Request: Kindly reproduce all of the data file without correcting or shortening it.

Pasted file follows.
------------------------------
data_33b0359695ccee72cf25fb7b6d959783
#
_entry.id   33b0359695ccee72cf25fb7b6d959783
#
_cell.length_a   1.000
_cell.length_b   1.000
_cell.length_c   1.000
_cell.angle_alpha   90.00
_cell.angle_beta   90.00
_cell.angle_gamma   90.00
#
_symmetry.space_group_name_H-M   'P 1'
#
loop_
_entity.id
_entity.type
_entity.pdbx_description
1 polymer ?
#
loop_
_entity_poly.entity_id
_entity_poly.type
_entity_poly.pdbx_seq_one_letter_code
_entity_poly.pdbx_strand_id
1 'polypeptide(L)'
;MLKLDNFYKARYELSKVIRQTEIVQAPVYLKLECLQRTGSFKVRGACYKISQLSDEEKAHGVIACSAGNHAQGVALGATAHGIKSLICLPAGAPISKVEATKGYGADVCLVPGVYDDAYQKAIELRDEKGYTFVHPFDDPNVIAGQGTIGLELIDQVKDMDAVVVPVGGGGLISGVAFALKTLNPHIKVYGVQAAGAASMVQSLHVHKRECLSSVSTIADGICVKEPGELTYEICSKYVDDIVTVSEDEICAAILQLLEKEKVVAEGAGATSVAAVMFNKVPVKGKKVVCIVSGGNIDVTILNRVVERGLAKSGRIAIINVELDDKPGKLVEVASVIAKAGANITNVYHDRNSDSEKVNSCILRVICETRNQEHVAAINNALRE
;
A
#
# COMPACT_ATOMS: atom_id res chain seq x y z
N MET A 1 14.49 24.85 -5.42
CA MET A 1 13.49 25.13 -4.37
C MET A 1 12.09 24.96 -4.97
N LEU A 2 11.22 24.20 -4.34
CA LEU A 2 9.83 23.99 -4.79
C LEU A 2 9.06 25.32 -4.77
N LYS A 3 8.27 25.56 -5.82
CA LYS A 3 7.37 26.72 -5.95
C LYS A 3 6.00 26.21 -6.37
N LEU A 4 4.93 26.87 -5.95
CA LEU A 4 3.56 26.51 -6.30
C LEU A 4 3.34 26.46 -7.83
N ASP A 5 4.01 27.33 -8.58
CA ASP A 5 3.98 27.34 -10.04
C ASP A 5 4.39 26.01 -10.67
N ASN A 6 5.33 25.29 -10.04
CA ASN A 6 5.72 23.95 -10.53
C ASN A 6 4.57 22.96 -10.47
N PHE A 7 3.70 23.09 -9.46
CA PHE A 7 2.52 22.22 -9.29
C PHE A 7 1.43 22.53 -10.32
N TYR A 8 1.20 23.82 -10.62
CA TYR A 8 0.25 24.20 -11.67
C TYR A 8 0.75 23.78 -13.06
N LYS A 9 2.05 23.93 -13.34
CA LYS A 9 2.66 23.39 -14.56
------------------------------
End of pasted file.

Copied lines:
data_33b0359695ccee72cf25fb7b6d959783
#
_entry.id   33b0359695ccee72cf25fb7b6d959783
#
_cell.length_a   1.000
_cell.length_b   1.000
_cell.length_c   1.000
_cell.angle_alpha   90.00
_cell.angle_beta   90.00
_cell.angle_gamma   90.00
#
_symmetry.space_group_name_H-M   'P 1'
#
loop_
_entity.id
_entity.type
_entity.pdbx_description
1 polymer ?
#
loop_
_entity_poly.entity_id
_entity_poly.type
_entity_poly.pdbx_seq_one_letter_code
_entity_poly.pdbx_strand_id
1 'polypeptide(L)'
;MLKLDNFYKARYELSKVIRQTEIVQAPVYLKLECLQRTGSFKVRGACYKISQLSDEEKAHGVIACSAGNHAQGVALGATAHGIKSLICLPAGAPISKVEATKGYGADVCLVPGVYDDAYQKAIELRDEKGYTFVHPFDDPNVIAGQGTIGLELIDQVKDMDAVVVPVGGGGLISGVAFALKTLNPHIKVYGVQAAGAASMVQSLHVHKRECLSSVSTIADGICVKEPGELTYEICSKYVDDIVTVSEDEICAAILQLLEKEKVVAEGAGATSVAAVMFNKVPVKGKKVVCIVSGGNIDVTILNRVVERGLAKSGRIAIINVELDDKPGKLVEVASVIAKAGANITNVYHDRNSDSEKVNSCILRVICETRNQEHVAAINNALRE
;
A
#
# COMPACT_ATOMS: atom_id res chain seq x y z
N MET A 1 14.49 24.85 -5.42
CA MET A 1 13.49 25.13 -4.37
C MET A 1 12.09 24.96 -4.97
N LEU A 2 11.22 24.20 -4.34
CA LEU A 2 9.83 23.99 -4.79
C LEU A 2 9.06 25.32 -4.77
N LYS A 3 8.27 25.56 -5.82
CA LYS A 3 7.37 26.72 -5.95
C LYS A 3 6.00 26.21 -6.37
N LEU A 4 4.93 26.87 -5.95
CA LEU A 4 3.56 26.51 -6.30
C LEU A 4 3.34 26.46 -7.83
N ASP A 5 4.01 27.33 -8.58
CA ASP A 5 3.98 27.34 -10.04
C ASP A 5 4.39 26.01 -10.67
N ASN A 6 5.33 25.29 -10.04
CA ASN A 6 5.72 23.95 -10.53
C ASN A 6 4.57 22.96 -10.47
N PHE A 7 3.70 23.09 -9.46
CA PHE A 7 2.52 22.22 -9.29
C PHE A 7 1.43 22.53 -10.32
N TYR A 8 1.20 23.82 -10.62
CA TYR A 8 0.25 24.20 -11.67
C TYR A 8 0.75 23.78 -13.06
N LYS A 9 2.05 23.93 -13.34
CA LYS A 9 2.66 23.39 -14.56